Seems this is the time of year for colic. Spring vaccinations, spring grass, breaking into the feed room, fluctuating temperatures – these are just a few things that can cause stomach upset for horses, ponies, donkeys.
Just a few weeks ago I had quite a scare with my pony, Zorro. He was laying down, rolling, then standing up, changing positions then laying down again. The rolling wasn’t violent but it was different than the way he usually rolls. When up he would look back at his tummy. He was violently shivering. So much so that he could barely stand as his knees kept buckling. His capillary refill in his gums was poor and his gums were gray. All signs that he was suffering from colic.
What are some signs we need to look for when we suspect colic?
- Violently rolling. This can look like the horse getting up and then laying back down, violently rolling, then getting up to change position and then laying back down to roll.
- Look back at their tummy, biting at their tummy.
- Stomping the feet, lifting the hind feet high into the tummy, holding them there and then lowering them to the ground
- Excessive sweating
- Excessive shivering
- Slow refill of the capillaries in the gums
- No gut sounds
- Restlessness, pawing the ground
- Stretching as if to urinate
- Elevated pulse rate and breathing rate
When I suspected colic with Zorro I did not waste anytime in calling my vet. Of course it was after hours and I had to call my vet’s emergency line. I explained what was happening and my vet agreed that it was colic.
He had me make a separate area for Zorro so I could more easily monitor his manure output. No manure can mean impaction colic. Typically if a horse starts to poop that is a good sign. Sometimes you can put them in the horse trailer and they will go, take them for a ride in the trailer and that can loosen things and help them pass gas if it’s more of a gas colic. Neither of these things helped Zorro. He did not pass anything.
What should we do if we suspect colic?
- Do not waste any time… Call your vet right away!
- If you know how, check your horse’s vital signs – heart rate, temperature, breathing rate. If you do not know how to check your horse’s vital signs, learn how here!
- Look for any manure that your horse may have passed. If he is in with other horses, then separate him right away and keep an eye on him.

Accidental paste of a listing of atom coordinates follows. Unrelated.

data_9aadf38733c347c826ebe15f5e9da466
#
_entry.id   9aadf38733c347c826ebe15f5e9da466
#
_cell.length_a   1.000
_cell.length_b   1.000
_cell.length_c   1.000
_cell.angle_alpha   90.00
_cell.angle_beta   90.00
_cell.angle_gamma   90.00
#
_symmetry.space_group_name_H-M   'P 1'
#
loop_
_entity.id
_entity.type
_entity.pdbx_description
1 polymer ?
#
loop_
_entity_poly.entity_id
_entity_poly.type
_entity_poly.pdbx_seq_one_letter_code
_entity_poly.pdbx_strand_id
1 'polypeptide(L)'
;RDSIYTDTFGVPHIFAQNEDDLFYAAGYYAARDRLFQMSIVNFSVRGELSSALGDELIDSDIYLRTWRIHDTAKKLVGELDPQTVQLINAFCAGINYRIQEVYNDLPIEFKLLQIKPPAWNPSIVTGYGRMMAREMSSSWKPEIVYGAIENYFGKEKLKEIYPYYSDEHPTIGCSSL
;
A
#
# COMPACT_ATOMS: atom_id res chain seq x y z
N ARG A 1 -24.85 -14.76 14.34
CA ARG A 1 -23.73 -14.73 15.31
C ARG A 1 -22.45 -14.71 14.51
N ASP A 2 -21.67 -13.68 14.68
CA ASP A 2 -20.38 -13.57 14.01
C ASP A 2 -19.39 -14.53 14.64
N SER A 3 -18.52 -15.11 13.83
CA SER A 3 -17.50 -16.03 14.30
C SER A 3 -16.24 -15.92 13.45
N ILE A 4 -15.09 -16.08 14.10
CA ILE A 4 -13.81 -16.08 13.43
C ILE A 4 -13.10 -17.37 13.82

- If your horse is laying down, getting up and rolling, put a halter on and quietly walk them. If they are too painful to walk, then at least don’t allow them to lay down and roll. If they can lay quietly then allow that while you get the horse trailer ready to get him to the vet.
- If your horse starts to settle then keep an eye on him. Don’t let him go for several hours before you check on him. Check every 20-30 minutes, at the minimum every hour.
- Don’t feed your horse if you suspect colic. Adding more food to the situation never helps. Some horses will stress eat when they don’t feel well. Some won’t eat anything. Remove all access to food if you suspect colic.
- Do NOT try to tube your horse yourself. This is something only a vet should do.
- If you do administer Banamine as per your vet – Don’t over medicate. If the Banamine doesn’t help within 45 minutes it’s not because they need more but because the condition is beyond what Banamine can help with!
- Have your trailer ready. Don’t wait to haul them to the vet because you feel you are over reacting. It’s better to be proactive and have them be fine than to wait too long!
I checked on Zorro every hour all night long and there wasn’t much improvement. He did not pass very much manure over night. So, I loaded him the trailer first thing in the morning and drove him to the equine surgeon.
It’s important for you to know how far you are willing to go. In my case they suspected an impaction which usually leads to surgery. Was I willing to go that far? Yes. But not everyone can afford to do that. Know this BEFORE you get to the hospital.
Zorro passed a small amount of manure on the way to the vet clinic, enough that they could check it for sand. It was sand free! It had just the right amount of moisture.
They drew blood, checked his vitals and felt he was nice and alert. The blood showed that he had elevated white blood cells – a normal horse sits around 20 and his were 400. So the vet said this is usually a reaction to the vaccination. Which he had had a few days earlier.
Thank goodness it was not an impaction! In our case the Banamine did help with the initial pain. The trailer ride the next morning helped even further. And after another 24 hours, Zorro was almost back to normal.
The follow up plan:
For the next 24 hours Zorro had to have soaked hay pellets, made into a nice wet mash. I fed him 1 pound every 4 hours, until he was going to the bathroom normally and seemed more his old self. He started out sleeping a lot and then slowly got frisky and bossy when it was time to eat. This is how I knew he was feeling like himself again. I checked in with the vet and got the go ahead to put him back out on the track and feed him hay again.
Please keep in touch with your vet afterwards so you don’t feed him something that will cause trouble again. Most vets will call and check in with you after the appointment as colic is not something to mess around with.
Here is a wonderful article about colic and one I read and re-read all night long… It felt good to know that I had done everything as correctly as I could!
Again, if you suspect colic do not wait to call your vet! This is not something to wait around to see if things get better. We need to be proactive.